Vidya (Iyer) Vox started her own music channel in 2015 on YouTube, and since then her videos have been received over 300 million views, while her channel has over 3 million subscribers. Shirley Setia, who goes by the sobriquet ‘Pyjama Rockstar’ too has her own YouTube channel which has 1.6 million subscribers and 114 million views. Kaveri Kapur, the daughter of celebrated director Shekhar Kapur, got a million views for her first two songs, Did You Know & Half A Heart. Aditi (Dot) Saigal, daughter of late musician Amit Saigal, too is making waves.
Food is another hot seller on the net. While Chef Sanjeev Kapoor and other well known chefs like Vikas Khanna have committed fans online, the real sensations on YouTube are the likes of Nisha Madhulika, Vah Chef Sanjay Thumma and Manjula Jain. Nisha started with a food blog in Hindi in 2007. Today she has 157,057 subscribers on YouTube. Thumma started also a decade back and today has an impressive 317,162 subscribers loyal to him. Manjula Jain’s USP is vegetarian cooking and that attracts 184,272 subscribers to her channel on YouTube. Surely the success of all these home-grown chefs is food for thought.
Other successful genres include fitness. Raghav Pande has 21,740 subscribers. Sonal Sagaraya gives make-up and beauty tips to 11,092 subscribers. Sahil Bedi is a prankster who is followed by 27,473 subscribers. Paras Tomar is a travel pasha. He too has a large following. Well-known RJ Malishka has over 5,000 followers who tune in to her Bollywood interviews. Chai With Laxmi is the Coffee with Karan of the internet with 4,569 followers. Prasad Ved Pathak has a subscriber base of 250k and is your best guide for daily buys. Praval Sharma and Gaurav Choudhary provide unbiased views on technical products including mobiles. They have large followings. Mumbaiker Nikhil is a moto-vlogging expert. He too rocks.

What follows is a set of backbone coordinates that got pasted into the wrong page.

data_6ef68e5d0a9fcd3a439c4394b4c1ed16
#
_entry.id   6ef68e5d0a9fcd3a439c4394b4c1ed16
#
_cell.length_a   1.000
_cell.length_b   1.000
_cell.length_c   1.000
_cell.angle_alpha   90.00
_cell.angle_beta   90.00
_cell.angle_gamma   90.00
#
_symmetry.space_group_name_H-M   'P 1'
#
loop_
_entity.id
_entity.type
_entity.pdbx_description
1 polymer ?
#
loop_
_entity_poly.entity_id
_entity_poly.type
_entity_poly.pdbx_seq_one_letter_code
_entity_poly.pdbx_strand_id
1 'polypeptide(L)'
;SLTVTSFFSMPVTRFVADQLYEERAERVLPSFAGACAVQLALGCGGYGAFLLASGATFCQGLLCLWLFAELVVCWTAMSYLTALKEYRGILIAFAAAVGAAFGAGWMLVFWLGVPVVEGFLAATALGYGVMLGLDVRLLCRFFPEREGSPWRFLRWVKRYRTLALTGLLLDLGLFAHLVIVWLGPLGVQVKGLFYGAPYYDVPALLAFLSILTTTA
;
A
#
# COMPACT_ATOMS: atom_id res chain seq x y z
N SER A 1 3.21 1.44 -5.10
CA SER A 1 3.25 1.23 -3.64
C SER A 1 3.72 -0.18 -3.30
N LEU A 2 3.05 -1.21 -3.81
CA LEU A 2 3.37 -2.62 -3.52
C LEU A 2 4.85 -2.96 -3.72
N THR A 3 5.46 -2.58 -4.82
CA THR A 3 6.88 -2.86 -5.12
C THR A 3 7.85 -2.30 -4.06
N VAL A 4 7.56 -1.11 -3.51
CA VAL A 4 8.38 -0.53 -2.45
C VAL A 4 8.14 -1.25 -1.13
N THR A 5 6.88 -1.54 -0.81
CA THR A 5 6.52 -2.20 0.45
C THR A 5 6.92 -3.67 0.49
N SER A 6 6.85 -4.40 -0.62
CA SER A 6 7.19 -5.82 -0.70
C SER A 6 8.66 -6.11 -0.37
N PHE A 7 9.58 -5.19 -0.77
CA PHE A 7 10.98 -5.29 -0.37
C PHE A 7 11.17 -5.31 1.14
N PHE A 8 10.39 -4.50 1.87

While all of these new-gen internet sensations are becoming the stars of today and tomorrow, they are also raking in a lot of moolah. I saw Kanan Gill perform at a media event last week. His 10-minute act fetched him a cool Rs. 1 lakh, I was told. I also saw Atul Khatri perform at a function last Friday. While I found his humour somewhat low-brow and risqué, he had the house on fire. I think he too took home Rs. 1 lakh that evening.
Estimates point towards every 1 million views on YouTube fetching the performer Rs. 1 lakh in income. On an average, a YouTuber can earn upto US $0.8 per 1,000 views with banner ads, and US $5-8 per 1,000 views with roll out ads. This of course is peanuts compared to what a Virat Kohli rakes in for a TV commercial or what Shahrukh Khan earns for an evening of anchoring the Filmfare awards, yet it is serious money in the emerging world of the internet. Also, prominent YouTubers are being paid visibly large sums by brands to tweet and to mention products in their shows. A new industry is taking shape.
While there are specialists already taking charge of the new brigade of internet stars, I see very little awareness and connect with these new sensations in the world of advertising. For most in the agency business, these are still ‘cute’ new bubbles on the far horizon. Which is really strange because millions of new age subscribers thronging the new magnets need to be recognized and effectively channelized by the agencywallahs lest this too become another business where the ad agency got dis-intermediated.
(Sandeep Goyal is always on the look-out for new trends and new sensations. Today’s piece is a peep into an emerging new era where internet stars may eclipse current heroes and superstars.)